Ya anochecía y Mario anunció que su compañero y él no llegarían a su destino a tiempo y que se quedarían a dormir en una estación de servicio muy segura, con guarda de seguridad incluido, para continuar al día siguiente. No es que tuviéramos otra opción… Paramos para cenar con su colega, que también se llamaba Mario y era tan simpático que nos convenció de que era una buena idea pasar la noche con ellos.

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Mario & Mario, professional truck drivers and good people.

Our Mario wanted to leave the truck bed to us so we could sleep inside but we felt bad and decided to split up. Aina and Bea would hang the hammocks right under the truck! And Alba and I would sleep on top of the truck cabin! It was so amazing it became one of my favourite experiences ever. The rain came around four so Alba and I went down to get into the cabin, it was empty… Apparently Mario was afraid something could happen to the girls so he had also hung his hammock, he was a truly good person.

Nuestro Mario quería dejarnos su cama para que durmiéramos dentro del camión pero no quisimos causarle molestias así que nos separamos: Aina y Bea colgaron sus hamacas debajo del camión y Alba y yo decidimos instalarnos encima de la cabina. Era increíble estar allí; una de mis experiencias más especiales. Alrededor de las cuatro empezó a llover y Alba y yo nos metimos en el camión… y lo encontramos vacío. Resulta que Mario también había colgado la hamaca para no dejar solas a Aina y Bea. Era una bellísima persona.

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Dormir encima de un camión resultó ser bastante cómodo / Sleeping on top of a truck turned out to be quite cozy 

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Así amanecimos / This is what we saw as we woke up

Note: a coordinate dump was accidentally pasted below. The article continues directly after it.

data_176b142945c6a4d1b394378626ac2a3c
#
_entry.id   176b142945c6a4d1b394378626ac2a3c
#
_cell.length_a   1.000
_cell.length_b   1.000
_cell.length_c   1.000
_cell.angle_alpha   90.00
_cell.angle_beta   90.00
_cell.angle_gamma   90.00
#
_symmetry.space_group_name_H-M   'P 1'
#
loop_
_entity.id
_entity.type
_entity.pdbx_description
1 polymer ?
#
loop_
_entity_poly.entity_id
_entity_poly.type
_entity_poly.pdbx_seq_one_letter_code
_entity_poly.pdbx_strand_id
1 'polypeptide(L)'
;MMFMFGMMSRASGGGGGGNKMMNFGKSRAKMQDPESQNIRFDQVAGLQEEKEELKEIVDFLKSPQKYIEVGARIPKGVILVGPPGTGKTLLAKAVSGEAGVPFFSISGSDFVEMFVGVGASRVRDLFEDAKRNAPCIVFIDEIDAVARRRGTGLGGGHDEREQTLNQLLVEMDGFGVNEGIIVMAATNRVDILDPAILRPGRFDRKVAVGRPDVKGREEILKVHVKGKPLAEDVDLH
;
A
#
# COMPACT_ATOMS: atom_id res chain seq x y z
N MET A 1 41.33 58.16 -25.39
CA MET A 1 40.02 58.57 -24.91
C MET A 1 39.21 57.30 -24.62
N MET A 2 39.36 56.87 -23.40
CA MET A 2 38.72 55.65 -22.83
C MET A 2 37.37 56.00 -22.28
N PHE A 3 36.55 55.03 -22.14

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They didn’t even get wet / Ni siquiera se mojaron

The next day we continued our journey and got to Poptun without any trouble, knowing that we crossed a whole country without spending anything in transport or accommodation. This trip and the whole experience in Central America is changing our lives in so many ways… I don’t think we really are aware of it.

Por la mañana continuamos nuestro viaje y llegamos a Poptún sin problema, sabiendo que habíamos cruzado un país entero sin gastar ni un quetzal ni en transporte ni en alojamiento. Este viaje y la experiencia centroamericana en general están cambiando nuestras vidas en muchos sentidos, no creo que seamos conscientes de hasta qué punto.

Three Days in Tulum (or Our View On The Riviera Maya)

We spent our first days in Mexico in a little town known as Tulum. We had heard about Cancun being nothing but hotels and beach, so we decided to move on straight from the airport getting a bus to Tulum. On the bus we met an American girl named Kathleen who gave us some tips and told us to meet that same night at our hostel (she never showed up). The journey was the confirmation that the Riviera Maya is completely spoiled, full of hotels and all sorts of terrible resorts for rich people, most of them owned by Americans and Europeans.

Nuestros primeros días en México los pasamos en el pueblo de Tulum, ya que habíamos oído que Cancún estaba repleto de hoteles. Tomamos un autobús directo desde el aeropuerto y en el viaje nos dimos cuenta de que toda la Riviera Maya está llena de hoteles y resorts para ricos, regentados en mayor parte por norteamericanos y europeos.

I don’t know if it was because our first Mexican experience happened in Tulum that we grew very fond of this place. Although its current name is Tulum, Mayan for ‘wall’, it used to be called Zama, Mayan for ‘dawn’. Even if the town is quite touristy, it still retains the charm of Caribbean Mexico, which is obviously very different from the rest of Mexico. The main street may have been full with restaurants and shops aimed at tourists, but it was enough to walk a couple of blocks to get away from all the white faces.

Quizás es porque fue nuestro primer contacto con México, pero la verdad es que Tulum nos gustó mucho. Tulum significa ‘muro’ en maya, pero su nombre original era Zamá (amanecer). Es un pueblo turístico pero con todo el encanto del Caribe mexicano. Basta con alejarse un poco de la calle principal para deshacerse de los demás turistas.

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The main street of Tulum.

Our hostel was called Casa del Sol and Eric, the owner, works there literally 24/7. He must be around 30 and we never saw him leaving the hostel, he was always there when we went to sleep and making breakfast when we woke up. The showers had warm water (which is not that usual, really), the rooms were clean and the breakfast was yummy and included in the price. There is a free bike hire service, but you needed to wake up really early to reserve the bikes because there are not so many of them. On the first day we were only able to get one bike (that was funny!) and the second we got to use two (which was a bit safer than the first day).